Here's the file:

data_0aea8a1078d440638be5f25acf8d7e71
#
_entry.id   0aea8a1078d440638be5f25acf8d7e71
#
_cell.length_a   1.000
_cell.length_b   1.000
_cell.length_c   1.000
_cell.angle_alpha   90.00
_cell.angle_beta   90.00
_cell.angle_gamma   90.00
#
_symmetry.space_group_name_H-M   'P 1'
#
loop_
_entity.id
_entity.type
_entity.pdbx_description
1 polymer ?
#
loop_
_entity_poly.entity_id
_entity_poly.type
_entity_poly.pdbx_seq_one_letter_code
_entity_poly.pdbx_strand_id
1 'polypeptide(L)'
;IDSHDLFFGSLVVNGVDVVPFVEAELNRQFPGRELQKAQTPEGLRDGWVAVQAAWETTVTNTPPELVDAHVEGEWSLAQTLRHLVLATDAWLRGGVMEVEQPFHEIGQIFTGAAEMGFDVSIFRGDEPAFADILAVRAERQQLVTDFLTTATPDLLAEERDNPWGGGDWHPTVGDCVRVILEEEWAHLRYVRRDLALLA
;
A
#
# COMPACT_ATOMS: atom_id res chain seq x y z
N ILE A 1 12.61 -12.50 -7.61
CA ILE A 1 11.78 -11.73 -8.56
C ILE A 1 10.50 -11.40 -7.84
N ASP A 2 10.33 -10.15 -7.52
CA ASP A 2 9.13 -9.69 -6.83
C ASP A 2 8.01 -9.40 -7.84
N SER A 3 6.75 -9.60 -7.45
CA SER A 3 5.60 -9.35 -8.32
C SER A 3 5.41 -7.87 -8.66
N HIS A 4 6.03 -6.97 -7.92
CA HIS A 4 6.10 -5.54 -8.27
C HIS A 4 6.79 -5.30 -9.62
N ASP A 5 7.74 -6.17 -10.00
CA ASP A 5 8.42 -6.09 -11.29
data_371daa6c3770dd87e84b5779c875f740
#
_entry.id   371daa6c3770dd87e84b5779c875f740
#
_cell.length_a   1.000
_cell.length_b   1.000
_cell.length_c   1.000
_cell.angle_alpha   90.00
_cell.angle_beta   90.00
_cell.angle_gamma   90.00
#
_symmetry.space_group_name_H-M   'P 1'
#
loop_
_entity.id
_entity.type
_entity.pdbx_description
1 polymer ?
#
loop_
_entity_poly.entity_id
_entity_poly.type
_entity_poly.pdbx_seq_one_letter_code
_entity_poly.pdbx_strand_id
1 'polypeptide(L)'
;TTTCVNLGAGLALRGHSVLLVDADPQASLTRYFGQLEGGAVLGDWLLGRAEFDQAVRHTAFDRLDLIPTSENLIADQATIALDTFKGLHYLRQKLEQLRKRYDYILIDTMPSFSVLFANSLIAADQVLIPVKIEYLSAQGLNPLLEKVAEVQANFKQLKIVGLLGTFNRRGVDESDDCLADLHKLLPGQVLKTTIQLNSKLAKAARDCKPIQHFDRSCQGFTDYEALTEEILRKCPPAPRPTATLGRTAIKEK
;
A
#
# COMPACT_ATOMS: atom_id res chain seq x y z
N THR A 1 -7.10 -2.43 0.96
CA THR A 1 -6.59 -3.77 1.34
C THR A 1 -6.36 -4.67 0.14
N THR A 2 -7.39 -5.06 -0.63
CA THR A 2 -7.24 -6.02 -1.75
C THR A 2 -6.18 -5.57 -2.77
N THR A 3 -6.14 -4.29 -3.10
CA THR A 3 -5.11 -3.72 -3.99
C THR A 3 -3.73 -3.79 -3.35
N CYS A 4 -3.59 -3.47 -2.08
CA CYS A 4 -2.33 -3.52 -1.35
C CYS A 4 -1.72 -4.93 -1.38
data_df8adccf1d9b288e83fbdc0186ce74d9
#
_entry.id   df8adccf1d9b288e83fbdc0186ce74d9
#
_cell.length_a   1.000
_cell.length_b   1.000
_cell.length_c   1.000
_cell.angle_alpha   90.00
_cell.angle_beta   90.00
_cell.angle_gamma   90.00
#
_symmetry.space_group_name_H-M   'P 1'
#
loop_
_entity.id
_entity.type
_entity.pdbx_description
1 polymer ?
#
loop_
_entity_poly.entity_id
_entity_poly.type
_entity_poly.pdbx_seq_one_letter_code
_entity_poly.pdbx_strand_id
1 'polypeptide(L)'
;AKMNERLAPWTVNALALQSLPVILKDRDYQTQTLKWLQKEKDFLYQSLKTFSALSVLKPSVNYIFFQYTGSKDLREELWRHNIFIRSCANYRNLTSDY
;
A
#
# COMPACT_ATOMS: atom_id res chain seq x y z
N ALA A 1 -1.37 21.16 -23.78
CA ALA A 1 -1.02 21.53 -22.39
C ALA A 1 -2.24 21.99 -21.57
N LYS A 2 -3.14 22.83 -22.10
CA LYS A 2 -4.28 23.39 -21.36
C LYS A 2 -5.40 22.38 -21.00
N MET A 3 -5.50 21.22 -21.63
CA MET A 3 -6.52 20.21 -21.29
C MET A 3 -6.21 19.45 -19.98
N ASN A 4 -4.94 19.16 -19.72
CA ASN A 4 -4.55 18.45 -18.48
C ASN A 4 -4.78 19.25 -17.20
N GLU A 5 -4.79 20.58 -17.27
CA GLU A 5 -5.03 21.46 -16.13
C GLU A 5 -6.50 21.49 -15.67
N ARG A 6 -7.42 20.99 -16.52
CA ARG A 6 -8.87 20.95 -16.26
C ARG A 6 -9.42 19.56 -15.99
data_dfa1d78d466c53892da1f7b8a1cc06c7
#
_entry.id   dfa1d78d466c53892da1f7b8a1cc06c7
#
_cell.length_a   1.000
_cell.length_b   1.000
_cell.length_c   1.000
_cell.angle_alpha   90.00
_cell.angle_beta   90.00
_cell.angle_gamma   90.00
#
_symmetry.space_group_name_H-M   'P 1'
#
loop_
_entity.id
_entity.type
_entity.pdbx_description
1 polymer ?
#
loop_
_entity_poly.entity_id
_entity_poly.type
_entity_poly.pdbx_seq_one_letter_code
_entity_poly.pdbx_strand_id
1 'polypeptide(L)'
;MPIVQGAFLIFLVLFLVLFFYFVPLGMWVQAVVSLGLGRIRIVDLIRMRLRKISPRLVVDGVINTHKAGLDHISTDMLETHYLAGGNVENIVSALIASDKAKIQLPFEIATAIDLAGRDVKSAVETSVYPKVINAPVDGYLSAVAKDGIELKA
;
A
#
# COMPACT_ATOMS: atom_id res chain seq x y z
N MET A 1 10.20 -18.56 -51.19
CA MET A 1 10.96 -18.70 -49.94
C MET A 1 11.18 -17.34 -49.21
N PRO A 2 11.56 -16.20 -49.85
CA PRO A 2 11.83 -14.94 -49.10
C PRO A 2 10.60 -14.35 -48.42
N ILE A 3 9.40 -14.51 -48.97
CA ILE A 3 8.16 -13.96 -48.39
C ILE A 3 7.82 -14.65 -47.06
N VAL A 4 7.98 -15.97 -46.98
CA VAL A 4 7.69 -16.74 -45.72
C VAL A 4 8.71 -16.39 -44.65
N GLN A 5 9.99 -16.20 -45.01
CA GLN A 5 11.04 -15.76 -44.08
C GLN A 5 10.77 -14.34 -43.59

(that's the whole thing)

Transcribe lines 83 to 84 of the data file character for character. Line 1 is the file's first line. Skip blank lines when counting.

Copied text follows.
C THR A 3 -3.73 -3.79 -3.35
N CYS A 4 -3.59 -3.47 -2.08